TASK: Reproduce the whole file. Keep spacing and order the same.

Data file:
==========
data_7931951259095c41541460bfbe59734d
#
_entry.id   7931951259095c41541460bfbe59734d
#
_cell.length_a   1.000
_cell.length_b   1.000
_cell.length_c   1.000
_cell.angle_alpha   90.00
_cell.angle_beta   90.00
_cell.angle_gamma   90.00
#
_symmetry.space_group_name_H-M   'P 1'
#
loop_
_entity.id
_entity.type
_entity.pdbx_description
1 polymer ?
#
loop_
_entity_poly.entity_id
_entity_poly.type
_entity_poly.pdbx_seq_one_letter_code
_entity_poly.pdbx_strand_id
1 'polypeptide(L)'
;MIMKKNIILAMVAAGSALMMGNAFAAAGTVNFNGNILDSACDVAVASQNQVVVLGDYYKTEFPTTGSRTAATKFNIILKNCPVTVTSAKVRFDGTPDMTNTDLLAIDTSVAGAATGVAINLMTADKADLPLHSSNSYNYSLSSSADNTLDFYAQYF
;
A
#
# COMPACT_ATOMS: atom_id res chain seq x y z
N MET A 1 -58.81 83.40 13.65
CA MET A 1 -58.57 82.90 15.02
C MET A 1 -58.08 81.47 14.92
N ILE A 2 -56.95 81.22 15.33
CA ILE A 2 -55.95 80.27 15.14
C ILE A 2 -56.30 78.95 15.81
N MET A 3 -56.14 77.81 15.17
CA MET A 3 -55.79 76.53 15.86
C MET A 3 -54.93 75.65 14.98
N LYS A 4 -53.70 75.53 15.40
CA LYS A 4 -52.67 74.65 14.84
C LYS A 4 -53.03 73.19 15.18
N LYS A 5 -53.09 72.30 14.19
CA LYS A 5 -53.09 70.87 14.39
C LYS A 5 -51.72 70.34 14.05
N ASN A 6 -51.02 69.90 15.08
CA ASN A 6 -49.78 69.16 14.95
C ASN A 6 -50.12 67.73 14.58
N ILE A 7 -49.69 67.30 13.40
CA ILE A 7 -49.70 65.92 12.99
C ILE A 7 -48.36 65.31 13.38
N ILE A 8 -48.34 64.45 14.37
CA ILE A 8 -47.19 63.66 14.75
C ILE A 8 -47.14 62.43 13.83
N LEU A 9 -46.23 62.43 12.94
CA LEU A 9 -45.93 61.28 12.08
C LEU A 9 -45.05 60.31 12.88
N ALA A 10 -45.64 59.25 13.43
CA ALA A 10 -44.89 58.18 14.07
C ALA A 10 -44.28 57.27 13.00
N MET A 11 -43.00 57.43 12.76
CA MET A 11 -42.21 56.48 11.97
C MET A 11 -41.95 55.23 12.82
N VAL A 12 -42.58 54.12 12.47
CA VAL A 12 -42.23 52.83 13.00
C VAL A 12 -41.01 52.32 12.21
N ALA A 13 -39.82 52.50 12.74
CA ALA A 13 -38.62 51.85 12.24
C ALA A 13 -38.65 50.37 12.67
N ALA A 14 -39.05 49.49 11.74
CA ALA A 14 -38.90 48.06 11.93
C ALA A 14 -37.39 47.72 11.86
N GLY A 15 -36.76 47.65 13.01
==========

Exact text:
data_7931951259095c41541460bfbe59734d
#
_entry.id   7931951259095c41541460bfbe59734d
#
_cell.length_a   1.000
_cell.length_b   1.000
_cell.length_c   1.000
_cell.angle_alpha   90.00
_cell.angle_beta   90.00
_cell.angle_gamma   90.00
#
_symmetry.space_group_name_H-M   'P 1'
#
loop_
_entity.id
_entity.type
_entity.pdbx_description
1 polymer ?
#
loop_
_entity_poly.entity_id
_entity_poly.type
_entity_poly.pdbx_seq_one_letter_code
_entity_poly.pdbx_strand_id
1 'polypeptide(L)'
;MIMKKNIILAMVAAGSALMMGNAFAAAGTVNFNGNILDSACDVAVASQNQVVVLGDYYKTEFPTTGSRTAATKFNIILKNCPVTVTSAKVRFDGTPDMTNTDLLAIDTSVAGAATGVAINLMTADKADLPLHSSNSYNYSLSSSADNTLDFYAQYF
;
A
#
# COMPACT_ATOMS: atom_id res chain seq x y z
N MET A 1 -58.81 83.40 13.65
CA MET A 1 -58.57 82.90 15.02
C MET A 1 -58.08 81.47 14.92
N ILE A 2 -56.95 81.22 15.33
CA ILE A 2 -55.95 80.27 15.14
C ILE A 2 -56.30 78.95 15.81
N MET A 3 -56.14 77.81 15.17
CA MET A 3 -55.79 76.53 15.86
C MET A 3 -54.93 75.65 14.98
N LYS A 4 -53.70 75.53 15.40
CA LYS A 4 -52.67 74.65 14.84
C LYS A 4 -53.03 73.19 15.18
N LYS A 5 -53.09 72.30 14.19
CA LYS A 5 -53.09 70.87 14.39
C LYS A 5 -51.72 70.34 14.05
N ASN A 6 -51.02 69.90 15.08
CA ASN A 6 -49.78 69.16 14.95
C ASN A 6 -50.12 67.73 14.58
N ILE A 7 -49.69 67.30 13.40
CA ILE A 7 -49.70 65.92 12.99
C ILE A 7 -48.36 65.31 13.38
N ILE A 8 -48.34 64.45 14.37
CA ILE A 8 -47.19 63.66 14.75
C ILE A 8 -47.14 62.43 13.83
N LEU A 9 -46.23 62.43 12.94
CA LEU A 9 -45.93 61.28 12.08
C LEU A 9 -45.05 60.31 12.88
N ALA A 10 -45.64 59.25 13.43
CA ALA A 10 -44.89 58.18 14.07
C ALA A 10 -44.28 57.27 13.00
N MET A 11 -43.00 57.43 12.76
CA MET A 11 -42.21 56.48 11.97
C MET A 11 -41.95 55.23 12.82
N VAL A 12 -42.58 54.12 12.47
CA VAL A 12 -42.23 52.83 13.00
C VAL A 12 -41.01 52.32 12.21
N ALA A 13 -39.82 52.50 12.74
CA ALA A 13 -38.62 51.85 12.24
C ALA A 13 -38.65 50.37 12.67
N ALA A 14 -39.05 49.49 11.74
CA ALA A 14 -38.90 48.06 11.93
C ALA A 14 -37.39 47.72 11.86
N GLY A 15 -36.76 47.65 13.01